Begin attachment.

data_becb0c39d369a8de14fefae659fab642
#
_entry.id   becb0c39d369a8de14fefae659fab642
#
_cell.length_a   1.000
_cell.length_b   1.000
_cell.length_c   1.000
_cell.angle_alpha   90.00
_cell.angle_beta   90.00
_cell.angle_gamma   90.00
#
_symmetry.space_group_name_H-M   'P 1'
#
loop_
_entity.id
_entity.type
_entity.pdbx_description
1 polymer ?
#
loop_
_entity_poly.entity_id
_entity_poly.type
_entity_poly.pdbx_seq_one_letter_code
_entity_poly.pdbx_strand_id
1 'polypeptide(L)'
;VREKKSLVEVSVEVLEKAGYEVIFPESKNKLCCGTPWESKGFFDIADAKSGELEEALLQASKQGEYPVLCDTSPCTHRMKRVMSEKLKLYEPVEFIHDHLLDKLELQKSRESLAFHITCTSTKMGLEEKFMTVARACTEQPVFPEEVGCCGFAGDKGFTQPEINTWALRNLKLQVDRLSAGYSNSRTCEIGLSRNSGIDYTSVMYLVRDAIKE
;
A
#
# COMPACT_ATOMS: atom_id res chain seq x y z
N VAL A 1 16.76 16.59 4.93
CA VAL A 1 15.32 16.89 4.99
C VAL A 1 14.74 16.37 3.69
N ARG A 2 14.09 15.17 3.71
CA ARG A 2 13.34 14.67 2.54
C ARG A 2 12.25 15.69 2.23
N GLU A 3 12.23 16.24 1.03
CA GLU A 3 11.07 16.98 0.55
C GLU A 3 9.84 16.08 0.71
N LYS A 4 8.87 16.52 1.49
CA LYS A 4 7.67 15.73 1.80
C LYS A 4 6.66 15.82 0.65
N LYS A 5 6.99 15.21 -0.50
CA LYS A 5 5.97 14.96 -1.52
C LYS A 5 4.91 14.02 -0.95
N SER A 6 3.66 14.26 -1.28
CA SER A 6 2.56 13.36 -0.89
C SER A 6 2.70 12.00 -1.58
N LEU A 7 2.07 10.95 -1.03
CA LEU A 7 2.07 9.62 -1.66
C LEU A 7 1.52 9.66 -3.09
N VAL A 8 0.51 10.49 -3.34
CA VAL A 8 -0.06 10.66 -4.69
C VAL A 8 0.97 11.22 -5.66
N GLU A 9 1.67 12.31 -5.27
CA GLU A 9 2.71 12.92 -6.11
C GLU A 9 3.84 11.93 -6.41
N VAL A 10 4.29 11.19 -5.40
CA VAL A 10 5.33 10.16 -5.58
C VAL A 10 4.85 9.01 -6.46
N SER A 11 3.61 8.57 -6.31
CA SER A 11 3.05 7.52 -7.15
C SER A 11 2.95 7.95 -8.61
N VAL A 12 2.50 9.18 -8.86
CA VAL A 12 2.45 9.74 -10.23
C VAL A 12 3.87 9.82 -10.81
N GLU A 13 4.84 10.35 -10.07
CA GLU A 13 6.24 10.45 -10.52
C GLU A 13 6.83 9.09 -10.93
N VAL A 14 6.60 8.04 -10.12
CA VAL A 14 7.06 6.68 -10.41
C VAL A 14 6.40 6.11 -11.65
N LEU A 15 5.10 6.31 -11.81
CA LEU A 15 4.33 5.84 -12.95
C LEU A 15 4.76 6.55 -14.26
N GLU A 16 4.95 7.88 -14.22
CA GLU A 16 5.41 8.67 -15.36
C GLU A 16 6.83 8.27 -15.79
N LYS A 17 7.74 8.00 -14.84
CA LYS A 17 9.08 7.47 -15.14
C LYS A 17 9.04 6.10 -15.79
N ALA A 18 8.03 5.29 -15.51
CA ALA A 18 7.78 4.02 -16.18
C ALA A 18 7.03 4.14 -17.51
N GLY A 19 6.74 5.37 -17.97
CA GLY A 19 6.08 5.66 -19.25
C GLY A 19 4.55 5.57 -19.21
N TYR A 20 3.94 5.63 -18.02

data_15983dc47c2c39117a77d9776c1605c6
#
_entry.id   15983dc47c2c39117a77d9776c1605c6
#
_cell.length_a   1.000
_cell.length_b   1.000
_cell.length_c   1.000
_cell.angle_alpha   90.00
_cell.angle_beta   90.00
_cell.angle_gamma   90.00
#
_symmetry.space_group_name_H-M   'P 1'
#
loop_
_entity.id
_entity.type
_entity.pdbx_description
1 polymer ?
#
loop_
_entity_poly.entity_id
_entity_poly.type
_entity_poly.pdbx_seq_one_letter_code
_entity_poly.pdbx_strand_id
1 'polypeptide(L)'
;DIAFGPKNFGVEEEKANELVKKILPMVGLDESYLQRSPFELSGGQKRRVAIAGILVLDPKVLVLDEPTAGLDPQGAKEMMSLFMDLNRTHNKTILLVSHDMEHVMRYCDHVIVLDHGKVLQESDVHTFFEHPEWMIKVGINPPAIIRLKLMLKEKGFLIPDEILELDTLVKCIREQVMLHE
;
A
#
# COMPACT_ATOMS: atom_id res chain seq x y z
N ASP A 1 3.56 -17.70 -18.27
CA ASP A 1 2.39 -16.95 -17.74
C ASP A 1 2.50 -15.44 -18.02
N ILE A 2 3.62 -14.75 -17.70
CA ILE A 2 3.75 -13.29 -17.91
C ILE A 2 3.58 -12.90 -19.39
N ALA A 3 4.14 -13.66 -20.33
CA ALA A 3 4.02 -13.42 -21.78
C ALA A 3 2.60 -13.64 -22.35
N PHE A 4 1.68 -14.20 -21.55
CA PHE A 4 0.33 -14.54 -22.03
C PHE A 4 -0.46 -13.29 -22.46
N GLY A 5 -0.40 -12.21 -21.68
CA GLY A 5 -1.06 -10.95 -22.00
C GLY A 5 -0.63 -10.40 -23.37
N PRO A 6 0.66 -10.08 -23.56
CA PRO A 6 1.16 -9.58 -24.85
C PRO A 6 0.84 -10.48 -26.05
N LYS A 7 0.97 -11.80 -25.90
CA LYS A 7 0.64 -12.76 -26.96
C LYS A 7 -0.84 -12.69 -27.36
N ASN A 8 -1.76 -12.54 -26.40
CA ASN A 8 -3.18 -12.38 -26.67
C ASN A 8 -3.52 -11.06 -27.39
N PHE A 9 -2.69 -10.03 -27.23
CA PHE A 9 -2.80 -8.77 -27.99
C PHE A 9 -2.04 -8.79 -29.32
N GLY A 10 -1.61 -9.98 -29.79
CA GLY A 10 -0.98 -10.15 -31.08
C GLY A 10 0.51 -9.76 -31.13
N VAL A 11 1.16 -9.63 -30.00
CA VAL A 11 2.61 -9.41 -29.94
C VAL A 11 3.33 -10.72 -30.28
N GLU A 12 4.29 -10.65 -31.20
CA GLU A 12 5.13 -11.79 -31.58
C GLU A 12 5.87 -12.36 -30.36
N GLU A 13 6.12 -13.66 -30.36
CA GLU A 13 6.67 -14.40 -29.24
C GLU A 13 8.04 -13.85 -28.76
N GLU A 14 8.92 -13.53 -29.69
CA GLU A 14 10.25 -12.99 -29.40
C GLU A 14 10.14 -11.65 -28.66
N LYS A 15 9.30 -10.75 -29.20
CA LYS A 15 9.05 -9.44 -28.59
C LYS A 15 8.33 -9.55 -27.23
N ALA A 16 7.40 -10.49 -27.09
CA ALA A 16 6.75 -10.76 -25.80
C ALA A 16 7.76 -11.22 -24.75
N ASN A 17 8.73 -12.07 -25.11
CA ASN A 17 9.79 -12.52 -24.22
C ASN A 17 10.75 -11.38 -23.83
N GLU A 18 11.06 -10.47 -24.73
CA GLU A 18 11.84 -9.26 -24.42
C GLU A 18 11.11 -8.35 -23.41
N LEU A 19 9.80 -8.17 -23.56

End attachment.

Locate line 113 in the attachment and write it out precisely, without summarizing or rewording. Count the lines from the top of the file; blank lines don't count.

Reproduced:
1 'polypeptide(L)'